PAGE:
This painting is a construction of Crockett Johnson, relating to a curve attributed to the ancient Greek mathematician Hippias. This was one of the first curves, other than the straight line and the circle, to be studied by mathematicians. None of Hippias's original writings survive, and the curve is relatively little known today. Crockett Johnson may well have followed the description of the curve given by Petr Beckmann in his book The History of Pi (1970). Crockett Johnson's copy of Beckmann’s book has some light pencil marks on his illustration of the theorem on page 39 (see figure).
Hippias envisioned a curve generated by two motions. In Crockett Johnson's own drawing, a line segment equal to OB is supposed to move uniformly leftward across the page, generating a series of equally spaced vertical line segments. OB also rotates uniformly about the point O, forming the circular arc BQA. The points of intersection of the vertical lines and the arc are points on Hippias's curve. Assuming that the radius OK has a length equal to the square root of pi, the square AOB (the surface of the painting) has area equal to pi. Moreover, the height of triangle ASO, OS, is √(4 / pi), so that the area of triangle ASO is 1.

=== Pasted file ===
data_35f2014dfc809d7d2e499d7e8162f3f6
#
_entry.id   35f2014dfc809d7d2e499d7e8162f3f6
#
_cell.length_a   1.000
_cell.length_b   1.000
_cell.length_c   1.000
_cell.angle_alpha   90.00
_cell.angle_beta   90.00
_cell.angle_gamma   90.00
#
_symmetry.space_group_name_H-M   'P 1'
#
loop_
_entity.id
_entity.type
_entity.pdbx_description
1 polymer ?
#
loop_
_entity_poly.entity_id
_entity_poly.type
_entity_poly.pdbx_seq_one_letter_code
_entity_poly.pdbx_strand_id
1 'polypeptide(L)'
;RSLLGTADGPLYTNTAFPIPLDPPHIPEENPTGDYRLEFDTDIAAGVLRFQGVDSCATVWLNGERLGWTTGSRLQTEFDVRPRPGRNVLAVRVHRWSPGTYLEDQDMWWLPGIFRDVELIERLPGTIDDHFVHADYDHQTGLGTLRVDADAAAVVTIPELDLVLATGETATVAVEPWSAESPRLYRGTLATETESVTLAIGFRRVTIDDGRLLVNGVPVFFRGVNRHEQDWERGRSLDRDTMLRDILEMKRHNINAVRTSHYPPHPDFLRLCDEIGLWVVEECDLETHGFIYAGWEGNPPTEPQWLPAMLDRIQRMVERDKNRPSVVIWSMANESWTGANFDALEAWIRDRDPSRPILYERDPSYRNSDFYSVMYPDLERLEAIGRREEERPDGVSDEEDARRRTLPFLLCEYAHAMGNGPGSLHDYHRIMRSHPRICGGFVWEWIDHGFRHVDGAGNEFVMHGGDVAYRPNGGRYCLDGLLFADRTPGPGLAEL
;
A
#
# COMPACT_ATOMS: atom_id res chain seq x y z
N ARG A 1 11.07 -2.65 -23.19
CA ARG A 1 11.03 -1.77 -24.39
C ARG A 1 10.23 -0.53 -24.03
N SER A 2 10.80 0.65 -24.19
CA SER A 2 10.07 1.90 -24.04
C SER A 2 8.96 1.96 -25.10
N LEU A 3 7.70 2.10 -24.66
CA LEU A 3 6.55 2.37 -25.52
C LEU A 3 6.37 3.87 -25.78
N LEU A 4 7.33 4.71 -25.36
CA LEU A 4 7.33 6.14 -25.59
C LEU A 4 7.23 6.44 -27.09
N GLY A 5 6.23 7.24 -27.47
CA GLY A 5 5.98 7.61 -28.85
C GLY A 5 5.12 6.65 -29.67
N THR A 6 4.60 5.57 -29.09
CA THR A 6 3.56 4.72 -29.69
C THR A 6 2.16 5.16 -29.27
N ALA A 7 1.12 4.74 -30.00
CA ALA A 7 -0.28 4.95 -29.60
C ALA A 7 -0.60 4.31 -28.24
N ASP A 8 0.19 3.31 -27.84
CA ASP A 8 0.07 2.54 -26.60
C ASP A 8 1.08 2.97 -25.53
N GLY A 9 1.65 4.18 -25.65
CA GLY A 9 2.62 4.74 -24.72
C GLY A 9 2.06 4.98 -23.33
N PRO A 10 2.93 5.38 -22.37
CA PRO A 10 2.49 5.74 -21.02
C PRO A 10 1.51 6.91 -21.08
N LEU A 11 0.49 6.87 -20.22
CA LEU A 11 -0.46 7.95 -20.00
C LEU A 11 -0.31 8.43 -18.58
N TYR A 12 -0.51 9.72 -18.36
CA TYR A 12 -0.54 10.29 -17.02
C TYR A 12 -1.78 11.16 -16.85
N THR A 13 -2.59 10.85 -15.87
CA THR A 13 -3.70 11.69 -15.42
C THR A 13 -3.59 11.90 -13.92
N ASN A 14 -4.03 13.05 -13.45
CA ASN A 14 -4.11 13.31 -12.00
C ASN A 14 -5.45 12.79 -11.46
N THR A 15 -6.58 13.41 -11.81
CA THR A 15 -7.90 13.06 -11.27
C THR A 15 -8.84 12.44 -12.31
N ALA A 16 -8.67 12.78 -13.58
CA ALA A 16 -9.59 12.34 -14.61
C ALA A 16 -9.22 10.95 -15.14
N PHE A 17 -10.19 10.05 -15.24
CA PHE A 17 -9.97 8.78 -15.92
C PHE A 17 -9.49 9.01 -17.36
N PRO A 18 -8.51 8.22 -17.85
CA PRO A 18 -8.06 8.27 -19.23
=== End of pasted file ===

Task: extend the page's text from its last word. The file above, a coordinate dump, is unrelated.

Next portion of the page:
The painting has a gray border and a wood and metal frame. The sections of the square and of the regions under Hippias's curve are painted in various pastel shades, ordered after the order of a color wheel.
This oil painting is #114 in the series. It is signed on the back: HIPPIAS' CURVE (/) SQUARE AREA = (/) TRIANGLE " = 1 = [ . .] (/) Crockett Johnson 1973.
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